Sub-panel Improvements

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Old 05-20-18, 12:12 PM
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Sub-panel Improvements

After purchasing a 30-year old house I want to make sure wiring is safe, if not up to NEC, and address concerns. One area of interest is the indoor sub-panel located about 30 feet from main 200-amp service panel in a connected bedroom/bath addition. The sub-panel has no main breaker and is feed by 50-amp circuit from the main service panel. Both the main panel and the sub are Square D QO. Whomever wired the sub-panel did not isolate the neutrals from the grounds; all run to the same bus that appears to be bonded to the box. Is there any reason why it should be left in this configuration? My plan is to install a ground bar in the sub-panel so I can isolate the grounds from the neutrals and make sure the neutral bus is not bonded to either the ground bus or the sub box. There is currently no earth ground directly for the sub-panel. Is there a reason or NEC directive to install a ground rod at the sub if it is approx. 30 feet from the main service panel? Because of location of a wooden deck, the closest I could drive a ground rod would be 12 feet from the wall where the sub is mounted. Is there NEC directive for distance from panel for the earth ground? Any suggestions for 1 rod or 2, and 1/2" or 5/8" rods? Thanks.
 
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Old 05-20-18, 12:59 PM
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Welcome to the forums.

Grounds... ground rods... water main bonding connect only at the main panel.
At one time code allowed three wires to a sub panel. The bar in the sub panel is a combination ground/neutral bar and probably has a bonding screw thru the bar connecting it to the panel.

Code for new work is now four wires between the main panel and the sub panel.
At the main panel..... the neutral and ground connect to the same bar.
The neutral bar in the sub panel needs to be isolated. (bonding screw removed)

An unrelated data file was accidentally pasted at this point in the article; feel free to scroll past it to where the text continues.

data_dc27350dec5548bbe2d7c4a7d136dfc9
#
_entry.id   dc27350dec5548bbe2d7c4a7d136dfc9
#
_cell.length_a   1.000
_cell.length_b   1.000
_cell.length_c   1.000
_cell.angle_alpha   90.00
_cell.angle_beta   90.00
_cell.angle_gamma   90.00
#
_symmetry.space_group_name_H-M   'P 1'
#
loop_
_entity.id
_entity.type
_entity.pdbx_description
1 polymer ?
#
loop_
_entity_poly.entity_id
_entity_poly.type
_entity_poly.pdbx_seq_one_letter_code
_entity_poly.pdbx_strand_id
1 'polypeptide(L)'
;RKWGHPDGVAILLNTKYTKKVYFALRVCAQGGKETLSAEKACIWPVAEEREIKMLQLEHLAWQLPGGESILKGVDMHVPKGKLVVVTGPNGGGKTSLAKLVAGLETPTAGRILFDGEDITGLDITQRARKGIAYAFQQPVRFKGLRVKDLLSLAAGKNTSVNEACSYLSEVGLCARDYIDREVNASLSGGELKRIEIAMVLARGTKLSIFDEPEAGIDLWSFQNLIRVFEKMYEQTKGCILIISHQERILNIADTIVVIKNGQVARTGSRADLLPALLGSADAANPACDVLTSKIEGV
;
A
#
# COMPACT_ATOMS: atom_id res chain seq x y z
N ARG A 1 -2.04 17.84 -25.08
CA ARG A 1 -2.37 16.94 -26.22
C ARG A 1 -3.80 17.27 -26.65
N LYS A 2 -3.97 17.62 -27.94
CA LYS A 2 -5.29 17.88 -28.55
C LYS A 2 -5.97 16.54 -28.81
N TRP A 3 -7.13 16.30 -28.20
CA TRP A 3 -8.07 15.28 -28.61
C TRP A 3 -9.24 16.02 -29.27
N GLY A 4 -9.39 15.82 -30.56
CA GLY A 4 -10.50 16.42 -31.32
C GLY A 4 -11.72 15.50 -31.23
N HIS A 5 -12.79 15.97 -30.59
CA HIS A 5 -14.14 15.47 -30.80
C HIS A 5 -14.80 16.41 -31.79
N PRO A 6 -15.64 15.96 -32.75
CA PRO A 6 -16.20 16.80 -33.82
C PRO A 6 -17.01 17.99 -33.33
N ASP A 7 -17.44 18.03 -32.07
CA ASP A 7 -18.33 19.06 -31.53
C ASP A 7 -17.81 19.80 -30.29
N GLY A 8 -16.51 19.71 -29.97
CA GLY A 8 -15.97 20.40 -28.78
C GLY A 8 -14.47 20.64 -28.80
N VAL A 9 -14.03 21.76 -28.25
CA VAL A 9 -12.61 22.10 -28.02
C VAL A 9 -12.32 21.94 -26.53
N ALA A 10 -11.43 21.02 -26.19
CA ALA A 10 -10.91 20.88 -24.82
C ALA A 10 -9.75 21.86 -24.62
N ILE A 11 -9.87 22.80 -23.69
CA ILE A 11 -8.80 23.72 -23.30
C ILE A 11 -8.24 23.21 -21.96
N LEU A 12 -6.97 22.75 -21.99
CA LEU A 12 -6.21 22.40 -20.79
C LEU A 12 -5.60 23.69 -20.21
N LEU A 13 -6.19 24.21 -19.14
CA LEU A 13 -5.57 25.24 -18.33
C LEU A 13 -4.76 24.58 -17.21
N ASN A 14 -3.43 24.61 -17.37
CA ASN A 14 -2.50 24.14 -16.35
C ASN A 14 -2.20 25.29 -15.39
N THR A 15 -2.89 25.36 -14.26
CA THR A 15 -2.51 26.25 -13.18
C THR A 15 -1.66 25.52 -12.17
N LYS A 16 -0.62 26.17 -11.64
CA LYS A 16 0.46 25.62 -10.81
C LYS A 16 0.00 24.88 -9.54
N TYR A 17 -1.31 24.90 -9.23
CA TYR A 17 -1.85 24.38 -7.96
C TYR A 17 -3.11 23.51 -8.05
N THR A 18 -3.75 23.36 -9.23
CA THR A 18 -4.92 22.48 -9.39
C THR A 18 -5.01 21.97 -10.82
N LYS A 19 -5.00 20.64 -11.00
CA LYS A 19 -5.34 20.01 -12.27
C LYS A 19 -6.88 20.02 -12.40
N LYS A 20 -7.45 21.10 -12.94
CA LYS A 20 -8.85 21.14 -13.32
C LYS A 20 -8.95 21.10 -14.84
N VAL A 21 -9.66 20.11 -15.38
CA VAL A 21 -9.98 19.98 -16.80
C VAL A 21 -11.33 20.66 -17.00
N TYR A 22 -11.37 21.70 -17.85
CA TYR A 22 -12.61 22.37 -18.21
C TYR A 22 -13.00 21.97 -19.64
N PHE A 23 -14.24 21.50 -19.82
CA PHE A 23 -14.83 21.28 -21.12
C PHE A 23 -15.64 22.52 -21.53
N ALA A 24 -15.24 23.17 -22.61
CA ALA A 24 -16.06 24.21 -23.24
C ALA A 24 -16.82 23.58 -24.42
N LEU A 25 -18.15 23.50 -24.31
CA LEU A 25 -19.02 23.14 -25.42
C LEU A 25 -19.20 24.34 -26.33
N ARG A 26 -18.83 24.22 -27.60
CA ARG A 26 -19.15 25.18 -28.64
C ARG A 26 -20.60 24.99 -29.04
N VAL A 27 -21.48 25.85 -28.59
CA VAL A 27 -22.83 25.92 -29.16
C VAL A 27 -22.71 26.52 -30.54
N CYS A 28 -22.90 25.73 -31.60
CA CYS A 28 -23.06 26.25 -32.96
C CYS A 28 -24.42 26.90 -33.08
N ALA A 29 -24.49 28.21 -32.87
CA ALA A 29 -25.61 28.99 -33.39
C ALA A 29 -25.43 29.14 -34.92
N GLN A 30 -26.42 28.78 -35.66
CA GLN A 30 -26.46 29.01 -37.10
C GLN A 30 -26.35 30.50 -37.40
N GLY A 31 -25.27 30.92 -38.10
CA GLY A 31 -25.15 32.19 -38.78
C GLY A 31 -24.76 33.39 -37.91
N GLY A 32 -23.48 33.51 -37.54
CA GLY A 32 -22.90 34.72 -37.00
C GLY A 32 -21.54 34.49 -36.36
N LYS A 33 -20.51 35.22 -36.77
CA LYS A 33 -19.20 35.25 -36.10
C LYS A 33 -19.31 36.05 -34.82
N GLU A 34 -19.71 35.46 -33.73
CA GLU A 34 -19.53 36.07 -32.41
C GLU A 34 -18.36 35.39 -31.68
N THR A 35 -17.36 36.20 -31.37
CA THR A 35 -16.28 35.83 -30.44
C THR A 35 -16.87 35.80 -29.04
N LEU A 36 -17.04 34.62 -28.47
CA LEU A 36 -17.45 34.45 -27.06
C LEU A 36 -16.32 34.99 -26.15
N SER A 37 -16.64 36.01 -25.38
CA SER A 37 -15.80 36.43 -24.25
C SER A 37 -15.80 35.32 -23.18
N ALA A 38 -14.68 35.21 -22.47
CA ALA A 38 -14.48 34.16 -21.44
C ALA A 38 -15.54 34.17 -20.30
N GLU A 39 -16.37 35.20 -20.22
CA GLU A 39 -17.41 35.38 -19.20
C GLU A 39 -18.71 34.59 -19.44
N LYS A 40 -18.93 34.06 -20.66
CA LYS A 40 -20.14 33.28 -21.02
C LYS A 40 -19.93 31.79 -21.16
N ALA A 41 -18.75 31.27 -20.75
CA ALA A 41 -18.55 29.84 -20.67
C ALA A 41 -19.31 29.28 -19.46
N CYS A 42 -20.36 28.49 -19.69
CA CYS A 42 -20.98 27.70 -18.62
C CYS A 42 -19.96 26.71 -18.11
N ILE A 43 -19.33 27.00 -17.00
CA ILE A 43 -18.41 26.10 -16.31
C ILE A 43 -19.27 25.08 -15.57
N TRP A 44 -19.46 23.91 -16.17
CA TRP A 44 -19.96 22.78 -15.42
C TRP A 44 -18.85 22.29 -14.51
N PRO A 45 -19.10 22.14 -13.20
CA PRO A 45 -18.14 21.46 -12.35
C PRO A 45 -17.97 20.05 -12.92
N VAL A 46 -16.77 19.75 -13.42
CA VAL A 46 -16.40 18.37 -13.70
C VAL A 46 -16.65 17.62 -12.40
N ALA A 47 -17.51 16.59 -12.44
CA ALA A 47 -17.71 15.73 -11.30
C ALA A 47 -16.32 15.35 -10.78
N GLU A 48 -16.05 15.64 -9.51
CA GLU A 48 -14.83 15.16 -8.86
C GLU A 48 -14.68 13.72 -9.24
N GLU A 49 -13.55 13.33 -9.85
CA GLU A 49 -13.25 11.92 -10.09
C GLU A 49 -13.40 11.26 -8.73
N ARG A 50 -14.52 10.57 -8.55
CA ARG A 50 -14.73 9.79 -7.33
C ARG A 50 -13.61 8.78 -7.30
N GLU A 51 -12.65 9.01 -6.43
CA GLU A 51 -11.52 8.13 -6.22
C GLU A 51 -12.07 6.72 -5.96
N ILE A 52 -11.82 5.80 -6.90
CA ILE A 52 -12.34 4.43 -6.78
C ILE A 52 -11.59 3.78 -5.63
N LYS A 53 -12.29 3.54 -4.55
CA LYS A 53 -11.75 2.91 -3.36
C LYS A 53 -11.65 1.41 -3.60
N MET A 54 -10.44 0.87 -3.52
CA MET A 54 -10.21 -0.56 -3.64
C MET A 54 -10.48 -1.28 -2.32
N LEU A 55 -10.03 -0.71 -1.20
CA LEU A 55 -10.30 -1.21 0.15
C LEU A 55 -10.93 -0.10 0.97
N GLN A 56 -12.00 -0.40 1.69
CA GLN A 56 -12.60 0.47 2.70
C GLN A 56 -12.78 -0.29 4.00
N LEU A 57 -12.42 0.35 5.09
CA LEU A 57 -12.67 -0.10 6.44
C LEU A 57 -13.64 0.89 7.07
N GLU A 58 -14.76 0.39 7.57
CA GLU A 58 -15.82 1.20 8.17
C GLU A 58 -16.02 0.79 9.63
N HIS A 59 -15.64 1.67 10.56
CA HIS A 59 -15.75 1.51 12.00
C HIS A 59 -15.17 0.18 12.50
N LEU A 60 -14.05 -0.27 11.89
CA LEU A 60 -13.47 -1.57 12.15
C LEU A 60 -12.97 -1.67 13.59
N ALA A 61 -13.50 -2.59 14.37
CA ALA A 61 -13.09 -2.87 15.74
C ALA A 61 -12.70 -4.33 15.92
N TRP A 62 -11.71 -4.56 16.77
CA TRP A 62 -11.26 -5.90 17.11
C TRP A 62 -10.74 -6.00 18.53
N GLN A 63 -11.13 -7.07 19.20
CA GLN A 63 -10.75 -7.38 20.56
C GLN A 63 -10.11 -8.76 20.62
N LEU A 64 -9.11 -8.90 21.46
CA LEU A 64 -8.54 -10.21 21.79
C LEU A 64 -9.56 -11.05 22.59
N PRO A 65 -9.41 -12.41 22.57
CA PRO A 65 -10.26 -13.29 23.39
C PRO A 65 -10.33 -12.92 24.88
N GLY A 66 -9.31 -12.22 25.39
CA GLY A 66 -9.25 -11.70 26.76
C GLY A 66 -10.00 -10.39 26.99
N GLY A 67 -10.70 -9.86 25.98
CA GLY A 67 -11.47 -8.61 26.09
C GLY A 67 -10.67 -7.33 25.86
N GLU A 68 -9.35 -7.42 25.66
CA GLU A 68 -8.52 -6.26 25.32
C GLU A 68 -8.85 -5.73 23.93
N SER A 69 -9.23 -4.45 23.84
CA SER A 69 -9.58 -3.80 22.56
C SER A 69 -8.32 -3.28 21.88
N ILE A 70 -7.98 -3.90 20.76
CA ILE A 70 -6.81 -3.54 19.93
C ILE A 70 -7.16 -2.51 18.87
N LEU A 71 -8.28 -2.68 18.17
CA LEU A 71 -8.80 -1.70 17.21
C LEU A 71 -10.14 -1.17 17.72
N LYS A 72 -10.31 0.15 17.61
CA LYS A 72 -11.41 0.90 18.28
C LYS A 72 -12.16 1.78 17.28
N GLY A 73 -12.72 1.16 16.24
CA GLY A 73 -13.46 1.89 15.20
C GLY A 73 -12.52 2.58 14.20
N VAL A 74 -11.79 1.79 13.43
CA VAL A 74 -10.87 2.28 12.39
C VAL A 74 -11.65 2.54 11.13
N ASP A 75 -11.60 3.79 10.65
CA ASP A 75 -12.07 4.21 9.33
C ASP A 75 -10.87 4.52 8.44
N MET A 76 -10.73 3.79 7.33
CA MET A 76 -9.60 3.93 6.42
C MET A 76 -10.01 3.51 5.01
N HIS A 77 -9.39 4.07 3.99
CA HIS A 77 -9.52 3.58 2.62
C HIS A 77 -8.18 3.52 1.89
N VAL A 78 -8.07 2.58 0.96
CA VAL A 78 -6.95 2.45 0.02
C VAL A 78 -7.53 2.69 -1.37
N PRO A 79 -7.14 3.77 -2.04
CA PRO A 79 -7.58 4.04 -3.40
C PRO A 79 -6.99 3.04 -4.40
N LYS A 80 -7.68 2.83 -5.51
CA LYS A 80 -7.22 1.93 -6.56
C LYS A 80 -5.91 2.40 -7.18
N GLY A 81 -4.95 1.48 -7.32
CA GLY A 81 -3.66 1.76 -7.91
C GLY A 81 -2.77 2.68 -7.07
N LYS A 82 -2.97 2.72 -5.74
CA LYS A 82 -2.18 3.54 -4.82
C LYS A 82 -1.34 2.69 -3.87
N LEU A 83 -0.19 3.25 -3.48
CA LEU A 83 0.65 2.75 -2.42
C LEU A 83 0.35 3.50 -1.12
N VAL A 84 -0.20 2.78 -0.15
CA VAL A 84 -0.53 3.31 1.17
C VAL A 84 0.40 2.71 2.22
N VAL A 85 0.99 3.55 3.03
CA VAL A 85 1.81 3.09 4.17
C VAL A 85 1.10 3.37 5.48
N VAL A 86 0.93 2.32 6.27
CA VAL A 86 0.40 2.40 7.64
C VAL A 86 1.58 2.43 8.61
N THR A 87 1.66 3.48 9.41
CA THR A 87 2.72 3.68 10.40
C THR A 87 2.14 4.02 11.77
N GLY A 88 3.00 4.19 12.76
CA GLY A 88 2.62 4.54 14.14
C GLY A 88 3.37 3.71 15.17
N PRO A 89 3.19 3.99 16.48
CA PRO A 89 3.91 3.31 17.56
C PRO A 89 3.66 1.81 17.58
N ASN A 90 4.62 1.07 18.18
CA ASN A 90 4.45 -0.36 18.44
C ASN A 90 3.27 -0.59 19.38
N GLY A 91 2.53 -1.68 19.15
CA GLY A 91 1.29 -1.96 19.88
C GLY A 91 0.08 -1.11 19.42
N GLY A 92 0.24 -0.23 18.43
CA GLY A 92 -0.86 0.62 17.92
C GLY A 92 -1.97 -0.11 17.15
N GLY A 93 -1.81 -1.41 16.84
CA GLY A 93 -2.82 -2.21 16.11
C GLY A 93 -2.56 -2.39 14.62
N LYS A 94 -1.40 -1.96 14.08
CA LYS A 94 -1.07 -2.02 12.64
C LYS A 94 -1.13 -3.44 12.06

The ground bar is attached directly to the metal panel.

In order to make any ground changes in the sub panel..... you'd need to run a new four wire cable.

Pictures of the insides of the panels are always helpful... How-to-insert-pictures
 
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Old 05-20-18, 02:17 PM
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The subpanel in the same building as its feeding panel does not need a ground rod.

If you did run a fat wire from the subpanel frame or ground bus to a ground rod then that would not count as satisfying any requirements.

If you drive an additional ground rod at a building and use it for something or other such as use it for an antenna, then to comply with code that rod must be interconnected with the other ground rods using a #6 copper wire run outdoors as much as possible. The new ground wire may be connected to an existing ground rod, the wire going to an existing ground rod, or the main panel whichever the new wire reaches first.
 
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Old 05-20-18, 06:35 PM
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Thanks for the reply. I attached three photos. One shows the four wires coming into the sub-panel. Another shows both connected to the bus bar. In the photo I can now see the bar is bonded with green machine screw to the box. The third photo shows the contents of the sub-panel. In the 200-amp main panel the ground from the sub-panel and the neutral are connected to the same bar.
 
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Old 05-20-18, 07:23 PM
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In a service panel the neutral and grounding conductors can connect to the same bar.

A three wire feeder to the same building as the service was never allowed as far as I know.
 
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Old 05-21-18, 07:13 PM
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The sub-panel is pictured. It does have a four-wire feeder from the main service panel. Is having the neutrals and the grounds connected to the same bar in the sub-panel a condition requiring action, such as adding a ground bar to the box and separating them from the neutrals?
 
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Old 05-21-18, 07:30 PM
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Yes.... that requires attention. The neutrals will remain there and an additional ground bar needs to be added. All the grounds get moved to it. Also... the green neutral bond screw needs to be removed after adding the ground bar.

You can have two grounds in one hole but neutrals must be one per hole.

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Old 05-22-18, 04:29 PM
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Thanks for the reply, Pete. The information is very helpful and appreciated. There are no drilled, raised and threaded holes for the ground bar in the box, so I plan to use self-tapping machine screws to attach it to the box. Next step will be to install the CAFI and dual function, CAFCI/GFCI, breakers I purchased.
 
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